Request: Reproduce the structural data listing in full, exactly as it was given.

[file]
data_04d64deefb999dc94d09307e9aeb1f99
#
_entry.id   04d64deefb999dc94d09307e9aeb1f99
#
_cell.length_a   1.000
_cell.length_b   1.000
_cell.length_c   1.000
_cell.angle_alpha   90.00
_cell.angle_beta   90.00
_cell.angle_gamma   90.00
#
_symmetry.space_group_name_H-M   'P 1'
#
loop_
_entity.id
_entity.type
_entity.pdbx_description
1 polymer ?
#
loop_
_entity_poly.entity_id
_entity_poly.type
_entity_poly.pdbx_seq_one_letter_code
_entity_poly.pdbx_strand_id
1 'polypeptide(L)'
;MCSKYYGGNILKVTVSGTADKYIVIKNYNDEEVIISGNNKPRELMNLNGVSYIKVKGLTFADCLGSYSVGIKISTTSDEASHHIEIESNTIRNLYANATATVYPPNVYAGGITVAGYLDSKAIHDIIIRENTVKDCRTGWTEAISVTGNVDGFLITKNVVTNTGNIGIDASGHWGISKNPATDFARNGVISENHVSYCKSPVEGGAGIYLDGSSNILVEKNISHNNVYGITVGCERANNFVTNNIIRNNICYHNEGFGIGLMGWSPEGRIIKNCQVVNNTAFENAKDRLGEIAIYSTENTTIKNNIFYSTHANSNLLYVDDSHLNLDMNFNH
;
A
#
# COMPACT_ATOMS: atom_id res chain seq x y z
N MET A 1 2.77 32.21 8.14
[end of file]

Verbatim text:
data_04d64deefb999dc94d09307e9aeb1f99
#
_entry.id   04d64deefb999dc94d09307e9aeb1f99
#
_cell.length_a   1.000
_cell.length_b   1.000
_cell.length_c   1.000
_cell.angle_alpha   90.00
_cell.angle_beta   90.00
_cell.angle_gamma   90.00
#
_symmetry.space_group_name_H-M   'P 1'
#
loop_
_entity.id
_entity.type
_entity.pdbx_description
1 polymer ?
#
loop_
_entity_poly.entity_id
_entity_poly.type
_entity_poly.pdbx_seq_one_letter_code
_entity_poly.pdbx_strand_id
1 'polypeptide(L)'
;MCSKYYGGNILKVTVSGTADKYIVIKNYNDEEVIISGNNKPRELMNLNGVSYIKVKGLTFADCLGSYSVGIKISTTSDEASHHIEIESNTIRNLYANATATVYPPNVYAGGITVAGYLDSKAIHDIIIRENTVKDCRTGWTEAISVTGNVDGFLITKNVVTNTGNIGIDASGHWGISKNPATDFARNGVISENHVSYCKSPVEGGAGIYLDGSSNILVEKNISHNNVYGITVGCERANNFVTNNIIRNNICYHNEGFGIGLMGWSPEGRIIKNCQVVNNTAFENAKDRLGEIAIYSTENTTIKNNIFYSTHANSNLLYVDDSHLNLDMNFNH
;
A
#
# COMPACT_ATOMS: atom_id res chain seq x y z
N MET A 1 2.77 32.21 8.14